By Chuck Griffin LifeTalk Editor
Hebrews 10:23-25 (NLT): Let us hold tightly without wavering to the hope we affirm, for God can be trusted to keep his promise. Let us think of ways to motivate one another to acts of love and good works. And let us not neglect our meeting together, as some people do, but encourage one another, especially now that the day of his return is drawing near.
Christian, do you want to let go of pain and thrive in faith and love?
One major goal of the Methodist Life website is to encourage a resurgence in small groups as the basis of the Methodist experience. I’m going to take a few days to explore this concept. If you’re not in a Christian small group of some sort, I hope you will sense the restorative power of participating in such a group, which sadly has become a foreign idea for most American Christians.
I suppose this aversion to serious fellowship is not a new problem. Our Hebrews text above, with its phrase, “And let us not neglect our meeting together, as some people do,” is strong evidence that even the earliest Christians could be distracted from the life-changing impact of deep interaction with other believers.
Sunday schools are great, as are other educational and social groups within a church. They have their specific purposes. Don’t confuse these with small groups, however, which were the basis of the original Methodist movement that swept the world.
Here’s the first major small group characteristic: “Small” is taken seriously. Most small group leaders would find that eight members are the maximum if everyone is to participate in a healthy way. The Discipleship Bands program begun at Asbury Theological Seminary recommends even smaller groups of three to five people.
If you don’t fully understand what the experience is supposed to be like, the restricted size should give you a clue. Over time, people meeting in weekly small groups should begin to have personal and confidential conversations about their faith, including their struggles. In this safe environment, Christians can find encouragement and mutual support.
Let’s be realistic—it’s hard to sit in a room with 20 people and have deep conversations about our struggles. We naturally fear that someone will gossip. In fact, when we’re really struggling, one of the loneliest places we can find ourselves is in a room full of people. If we’re going to open up to others, a tight circle of people is better.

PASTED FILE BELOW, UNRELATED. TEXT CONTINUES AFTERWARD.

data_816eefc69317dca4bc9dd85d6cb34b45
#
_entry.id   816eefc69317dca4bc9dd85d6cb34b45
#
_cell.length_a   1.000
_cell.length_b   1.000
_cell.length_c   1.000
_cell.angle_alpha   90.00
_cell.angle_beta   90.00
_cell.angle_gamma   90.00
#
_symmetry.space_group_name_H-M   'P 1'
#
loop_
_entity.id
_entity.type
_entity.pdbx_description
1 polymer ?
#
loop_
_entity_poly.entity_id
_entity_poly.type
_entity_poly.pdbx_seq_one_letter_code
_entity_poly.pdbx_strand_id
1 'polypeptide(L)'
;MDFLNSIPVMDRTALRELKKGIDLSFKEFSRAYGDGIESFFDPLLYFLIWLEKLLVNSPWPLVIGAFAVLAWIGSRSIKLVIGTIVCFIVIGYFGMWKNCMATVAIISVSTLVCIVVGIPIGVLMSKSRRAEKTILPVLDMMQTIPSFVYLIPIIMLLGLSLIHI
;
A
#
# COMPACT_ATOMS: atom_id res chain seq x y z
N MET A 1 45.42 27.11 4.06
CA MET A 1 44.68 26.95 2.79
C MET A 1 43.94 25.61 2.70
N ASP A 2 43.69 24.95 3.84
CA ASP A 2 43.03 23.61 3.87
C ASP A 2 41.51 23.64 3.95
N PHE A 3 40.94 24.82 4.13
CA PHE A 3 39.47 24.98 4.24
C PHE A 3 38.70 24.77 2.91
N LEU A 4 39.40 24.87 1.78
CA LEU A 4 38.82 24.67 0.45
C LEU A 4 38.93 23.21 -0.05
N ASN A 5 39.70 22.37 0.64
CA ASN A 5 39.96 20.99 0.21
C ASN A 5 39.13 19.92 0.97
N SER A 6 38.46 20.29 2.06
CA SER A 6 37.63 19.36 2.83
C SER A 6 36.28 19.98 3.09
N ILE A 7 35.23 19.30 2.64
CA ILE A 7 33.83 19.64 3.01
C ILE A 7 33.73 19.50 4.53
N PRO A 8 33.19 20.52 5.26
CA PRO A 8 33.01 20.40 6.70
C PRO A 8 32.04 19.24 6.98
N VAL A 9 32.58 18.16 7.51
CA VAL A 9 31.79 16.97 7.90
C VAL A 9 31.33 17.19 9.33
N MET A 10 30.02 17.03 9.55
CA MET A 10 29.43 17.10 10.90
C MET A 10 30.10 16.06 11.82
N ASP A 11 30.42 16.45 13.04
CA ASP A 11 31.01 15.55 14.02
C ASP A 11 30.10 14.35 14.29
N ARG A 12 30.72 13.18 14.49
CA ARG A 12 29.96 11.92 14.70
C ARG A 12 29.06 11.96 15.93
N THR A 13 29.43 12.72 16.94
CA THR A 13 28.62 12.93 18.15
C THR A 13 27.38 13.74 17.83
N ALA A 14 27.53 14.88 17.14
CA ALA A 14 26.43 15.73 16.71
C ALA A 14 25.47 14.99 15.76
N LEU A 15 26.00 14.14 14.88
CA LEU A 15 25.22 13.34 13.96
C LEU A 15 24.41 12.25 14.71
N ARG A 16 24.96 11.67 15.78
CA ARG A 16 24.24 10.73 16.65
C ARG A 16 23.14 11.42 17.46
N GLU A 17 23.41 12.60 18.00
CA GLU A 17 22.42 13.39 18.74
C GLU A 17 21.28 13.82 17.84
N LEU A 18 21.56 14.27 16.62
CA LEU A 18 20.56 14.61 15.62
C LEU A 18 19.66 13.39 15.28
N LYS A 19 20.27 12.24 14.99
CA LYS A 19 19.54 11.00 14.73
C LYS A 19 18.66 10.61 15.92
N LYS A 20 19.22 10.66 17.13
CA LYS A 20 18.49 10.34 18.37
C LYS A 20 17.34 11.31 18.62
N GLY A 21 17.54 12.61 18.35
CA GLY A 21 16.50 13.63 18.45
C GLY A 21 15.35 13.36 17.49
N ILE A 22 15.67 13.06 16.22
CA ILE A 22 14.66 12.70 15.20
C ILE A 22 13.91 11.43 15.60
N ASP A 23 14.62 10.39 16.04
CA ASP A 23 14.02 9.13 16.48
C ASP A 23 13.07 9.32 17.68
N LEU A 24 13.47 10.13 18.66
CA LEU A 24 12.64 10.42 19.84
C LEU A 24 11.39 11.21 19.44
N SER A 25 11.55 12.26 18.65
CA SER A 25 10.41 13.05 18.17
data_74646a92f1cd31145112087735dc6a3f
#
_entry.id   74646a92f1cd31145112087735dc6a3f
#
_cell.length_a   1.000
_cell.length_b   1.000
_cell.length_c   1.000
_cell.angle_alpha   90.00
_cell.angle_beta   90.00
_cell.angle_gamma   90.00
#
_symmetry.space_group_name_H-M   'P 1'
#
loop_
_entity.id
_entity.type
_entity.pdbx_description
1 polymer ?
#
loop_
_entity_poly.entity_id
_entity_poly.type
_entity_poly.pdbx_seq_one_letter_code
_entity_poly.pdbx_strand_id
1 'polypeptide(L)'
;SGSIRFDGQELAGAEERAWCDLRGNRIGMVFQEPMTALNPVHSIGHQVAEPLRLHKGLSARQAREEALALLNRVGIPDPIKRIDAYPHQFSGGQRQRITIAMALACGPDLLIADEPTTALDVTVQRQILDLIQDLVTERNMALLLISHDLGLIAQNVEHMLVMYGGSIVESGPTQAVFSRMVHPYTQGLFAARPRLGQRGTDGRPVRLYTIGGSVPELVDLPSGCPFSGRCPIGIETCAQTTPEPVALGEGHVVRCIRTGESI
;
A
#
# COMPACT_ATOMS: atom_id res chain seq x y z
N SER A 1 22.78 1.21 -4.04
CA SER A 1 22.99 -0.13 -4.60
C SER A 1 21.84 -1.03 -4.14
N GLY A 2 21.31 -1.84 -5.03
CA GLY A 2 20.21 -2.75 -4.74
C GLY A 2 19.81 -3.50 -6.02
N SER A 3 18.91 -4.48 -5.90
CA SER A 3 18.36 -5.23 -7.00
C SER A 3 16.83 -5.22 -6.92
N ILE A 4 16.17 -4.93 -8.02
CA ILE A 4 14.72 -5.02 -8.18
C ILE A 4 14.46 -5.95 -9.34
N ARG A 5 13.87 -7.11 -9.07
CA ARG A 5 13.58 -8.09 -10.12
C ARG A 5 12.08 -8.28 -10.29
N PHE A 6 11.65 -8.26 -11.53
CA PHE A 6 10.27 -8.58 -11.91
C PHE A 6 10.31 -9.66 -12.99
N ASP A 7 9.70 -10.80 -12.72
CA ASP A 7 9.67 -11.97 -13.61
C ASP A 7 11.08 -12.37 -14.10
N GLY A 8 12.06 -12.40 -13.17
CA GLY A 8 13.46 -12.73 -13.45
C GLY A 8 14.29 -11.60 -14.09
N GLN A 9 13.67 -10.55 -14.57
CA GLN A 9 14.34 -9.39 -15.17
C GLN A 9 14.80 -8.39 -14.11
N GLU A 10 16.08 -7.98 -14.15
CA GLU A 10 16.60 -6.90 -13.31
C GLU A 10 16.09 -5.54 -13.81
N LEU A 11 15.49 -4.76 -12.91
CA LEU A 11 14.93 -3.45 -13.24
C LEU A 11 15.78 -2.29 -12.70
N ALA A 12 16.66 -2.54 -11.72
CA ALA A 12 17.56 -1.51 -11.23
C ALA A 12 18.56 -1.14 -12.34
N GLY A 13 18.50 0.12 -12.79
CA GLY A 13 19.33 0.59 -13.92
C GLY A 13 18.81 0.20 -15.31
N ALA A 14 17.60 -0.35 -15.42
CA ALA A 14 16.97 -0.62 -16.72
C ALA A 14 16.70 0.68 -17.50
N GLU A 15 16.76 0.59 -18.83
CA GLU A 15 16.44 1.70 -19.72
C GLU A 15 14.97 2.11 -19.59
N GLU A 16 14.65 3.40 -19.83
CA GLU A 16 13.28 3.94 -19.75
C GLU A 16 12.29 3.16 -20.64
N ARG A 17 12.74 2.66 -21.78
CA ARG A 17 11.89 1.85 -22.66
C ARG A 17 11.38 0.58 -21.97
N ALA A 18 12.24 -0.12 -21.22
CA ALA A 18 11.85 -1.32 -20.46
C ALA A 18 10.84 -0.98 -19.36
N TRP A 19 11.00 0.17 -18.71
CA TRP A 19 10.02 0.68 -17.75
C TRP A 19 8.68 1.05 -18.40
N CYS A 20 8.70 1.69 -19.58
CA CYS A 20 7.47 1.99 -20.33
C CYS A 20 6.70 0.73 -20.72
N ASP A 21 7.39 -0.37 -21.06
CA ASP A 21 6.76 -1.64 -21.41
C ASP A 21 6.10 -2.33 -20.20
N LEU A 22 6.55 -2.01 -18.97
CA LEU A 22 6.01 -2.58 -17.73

That said, I also don’t want to scare you regarding what might happen in that private room (or these days, in that secure online meeting site). If you’ve never been in a small group, don’t think that people are going to put you in a headlock and force you to spill your secrets.
Spiritual intimacy takes time to develop. But when a small group of people understand from the outset the importance of maintaining confidentiality, they will achieve spiritual intimacy more quickly than you might think. Most groups begin by working out a covenant so rules and appropriate behaviors are clear.
Tomorrow, I’m going to explore what might at first seem to be a paradox. Small groups need to stay small, but at the same time, they’re constantly trying to draw new people into deeper Christian discipleship. Once we learn to maintain this tension, remarkable things can happen.
Lord, if you are calling us to a deeper relationship with you as we walk with others, let us sense clearly how we are to respond. Thank you for Christians who are willing to help each other grow. Amen.